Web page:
Offer a free solution to a small, common problem that your industry faces. Ideally, do it through an app, a tool, a free ebook or something else that is self-sustaining and doesn’t require a great deal of time or expense.
There’s no better way to show you can solve problems than by actually solving one. A good example of this is Producteev, a todo list manager that provides a free account for individuals, solving a simple problem for them, but offers a pro version for companies with more complex needs.
While most who take advantage of your free offer will not become customers, some will and the reputation and audience reach you get through the use of free will help you make a great deal more money down the road.
6. In Marketing, Talk About Problems, Not Specific Solutions
When you write marketing material, don’t focus on the tools or services you offer, but rather, on the problems that your customers likely face and show that you can solve them.
A man without a home doesn’t care what hammer you use to build him a house and a business with a bad web presence doesn’t care what tools you use to build a website. They want the problems solved and they want them solved by you.
Save the details for the later and focus on “big picture” solutions instead.
7. Show You Understand Your Client’s Problems Better Than Them
Once a potential customer has contacted you with a problem, which they should have if you followed suggestion two, it’s important that you be the expert in the problem, not them.
Much of this will come from your earlier research, but you also need to know the company or the person. Learn who they are, what they value and what challenges they face, including the ones they might not want to talk about.
If you can raise an issue that they are avoiding talking about, you can solve a problem they needed help with but didn’t want to address
8. Keep Positive But Keep Focused
Finally, thought it might seem like an oxymoron, when talking with leads or customers about their issues you need to remain focused on the problems (this is about their needs, not your solutions), but you also need to remain positive and remind them that the problems will be solved.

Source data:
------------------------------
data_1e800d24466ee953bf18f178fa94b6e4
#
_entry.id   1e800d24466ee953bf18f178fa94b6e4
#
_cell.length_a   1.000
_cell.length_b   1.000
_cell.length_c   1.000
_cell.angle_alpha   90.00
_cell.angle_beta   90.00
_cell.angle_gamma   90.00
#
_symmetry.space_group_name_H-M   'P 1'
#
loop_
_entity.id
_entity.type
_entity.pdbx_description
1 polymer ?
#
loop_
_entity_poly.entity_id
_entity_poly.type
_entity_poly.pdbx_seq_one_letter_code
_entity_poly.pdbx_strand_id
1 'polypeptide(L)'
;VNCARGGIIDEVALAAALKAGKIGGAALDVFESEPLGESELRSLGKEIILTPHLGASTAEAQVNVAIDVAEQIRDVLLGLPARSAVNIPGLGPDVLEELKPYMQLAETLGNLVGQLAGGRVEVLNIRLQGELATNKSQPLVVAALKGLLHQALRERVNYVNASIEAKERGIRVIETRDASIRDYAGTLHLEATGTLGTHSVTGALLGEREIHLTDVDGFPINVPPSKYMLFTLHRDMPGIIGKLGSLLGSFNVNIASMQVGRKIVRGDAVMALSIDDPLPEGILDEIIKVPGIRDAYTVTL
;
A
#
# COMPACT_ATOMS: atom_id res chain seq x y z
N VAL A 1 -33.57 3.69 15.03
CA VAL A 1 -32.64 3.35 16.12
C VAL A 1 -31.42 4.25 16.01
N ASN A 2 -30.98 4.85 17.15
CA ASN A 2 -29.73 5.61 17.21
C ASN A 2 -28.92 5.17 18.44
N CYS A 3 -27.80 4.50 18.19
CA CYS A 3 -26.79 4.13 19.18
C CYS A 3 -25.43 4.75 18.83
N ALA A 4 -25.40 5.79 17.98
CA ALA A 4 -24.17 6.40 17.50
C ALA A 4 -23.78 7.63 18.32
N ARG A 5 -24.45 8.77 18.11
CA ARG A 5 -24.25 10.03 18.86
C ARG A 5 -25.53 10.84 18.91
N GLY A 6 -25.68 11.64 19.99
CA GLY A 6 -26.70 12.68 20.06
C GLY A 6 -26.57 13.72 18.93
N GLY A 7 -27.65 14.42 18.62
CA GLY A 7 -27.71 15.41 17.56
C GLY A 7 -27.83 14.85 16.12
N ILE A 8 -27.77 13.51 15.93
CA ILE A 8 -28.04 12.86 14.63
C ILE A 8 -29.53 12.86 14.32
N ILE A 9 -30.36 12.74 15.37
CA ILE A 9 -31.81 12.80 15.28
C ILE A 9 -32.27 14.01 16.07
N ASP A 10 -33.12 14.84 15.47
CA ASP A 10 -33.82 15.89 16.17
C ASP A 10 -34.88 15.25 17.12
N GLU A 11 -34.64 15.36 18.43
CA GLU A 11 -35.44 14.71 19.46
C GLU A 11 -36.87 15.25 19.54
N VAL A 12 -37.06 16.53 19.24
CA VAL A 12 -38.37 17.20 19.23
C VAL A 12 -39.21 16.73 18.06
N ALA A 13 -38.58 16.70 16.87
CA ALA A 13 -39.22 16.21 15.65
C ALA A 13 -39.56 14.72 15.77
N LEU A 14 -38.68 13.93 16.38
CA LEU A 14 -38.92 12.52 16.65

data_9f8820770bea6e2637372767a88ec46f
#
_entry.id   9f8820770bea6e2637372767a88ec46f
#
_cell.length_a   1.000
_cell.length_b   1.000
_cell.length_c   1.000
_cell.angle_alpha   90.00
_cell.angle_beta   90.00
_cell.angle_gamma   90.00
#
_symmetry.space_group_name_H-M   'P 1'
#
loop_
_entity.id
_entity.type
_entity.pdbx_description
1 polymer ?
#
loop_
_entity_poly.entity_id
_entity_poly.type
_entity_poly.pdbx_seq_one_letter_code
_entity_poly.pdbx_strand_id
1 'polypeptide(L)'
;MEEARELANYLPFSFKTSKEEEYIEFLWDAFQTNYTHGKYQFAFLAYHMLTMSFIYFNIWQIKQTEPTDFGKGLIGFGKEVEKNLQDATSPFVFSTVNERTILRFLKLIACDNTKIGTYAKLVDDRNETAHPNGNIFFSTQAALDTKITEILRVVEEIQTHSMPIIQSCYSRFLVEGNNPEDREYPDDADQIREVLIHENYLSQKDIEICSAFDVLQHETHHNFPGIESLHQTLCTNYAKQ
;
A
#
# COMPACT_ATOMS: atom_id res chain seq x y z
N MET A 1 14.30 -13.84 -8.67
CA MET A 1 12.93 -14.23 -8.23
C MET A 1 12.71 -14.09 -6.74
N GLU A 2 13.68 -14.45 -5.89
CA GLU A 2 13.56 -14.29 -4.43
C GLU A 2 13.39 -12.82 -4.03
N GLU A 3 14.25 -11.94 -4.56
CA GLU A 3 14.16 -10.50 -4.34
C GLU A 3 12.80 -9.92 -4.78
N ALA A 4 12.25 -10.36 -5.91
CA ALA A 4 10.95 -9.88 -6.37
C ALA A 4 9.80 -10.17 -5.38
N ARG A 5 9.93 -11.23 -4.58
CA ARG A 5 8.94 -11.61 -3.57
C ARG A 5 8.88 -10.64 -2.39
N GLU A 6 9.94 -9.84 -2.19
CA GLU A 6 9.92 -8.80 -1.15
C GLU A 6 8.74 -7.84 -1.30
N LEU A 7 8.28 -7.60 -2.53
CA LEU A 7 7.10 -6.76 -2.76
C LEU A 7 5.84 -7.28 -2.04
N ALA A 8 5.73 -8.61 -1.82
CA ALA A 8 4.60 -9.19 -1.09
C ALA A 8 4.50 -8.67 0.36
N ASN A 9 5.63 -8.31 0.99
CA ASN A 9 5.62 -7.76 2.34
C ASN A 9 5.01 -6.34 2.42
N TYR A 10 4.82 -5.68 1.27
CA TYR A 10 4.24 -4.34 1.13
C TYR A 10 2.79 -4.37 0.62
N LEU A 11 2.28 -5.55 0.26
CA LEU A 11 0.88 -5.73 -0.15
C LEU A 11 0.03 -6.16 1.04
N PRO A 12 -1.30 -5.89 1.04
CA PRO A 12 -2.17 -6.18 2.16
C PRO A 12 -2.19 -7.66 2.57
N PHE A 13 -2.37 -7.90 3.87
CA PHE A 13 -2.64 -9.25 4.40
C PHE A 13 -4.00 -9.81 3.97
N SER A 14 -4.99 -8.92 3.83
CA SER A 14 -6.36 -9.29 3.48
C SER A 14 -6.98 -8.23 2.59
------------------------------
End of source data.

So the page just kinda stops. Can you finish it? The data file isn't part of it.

Talking about problems, whether for a person or a business, is typically depressing. If you can provide hope, expertise and solutions, you can help even before you start work by lifting much of the dark cloud.
In short, good marketing and good customer relations can, in many ways, solve a problem before they take the first step tangible to resolution.
All in all, solving problems is more about listening and understanding the problems than the actual solutions. After all, many of the problems that you, your product or your service may be solving won’t be ones that your customers can’t solve, but rather, ones that are more efficient for them to have someone else handle.
If you can show you understand the problems better than they do and that you have great ideas for solving them, your specific solutions are unimportant, so long as they eventually work. Besides, most problems have multiple solutions and it’s more important to offer options, expertise and adaptability than a specific set of answers.
Author Bio:- This guest post is written by Lior Levin, a marketing consultant for pre shipment inspection companies, and who also consults for a psd to html conversion company.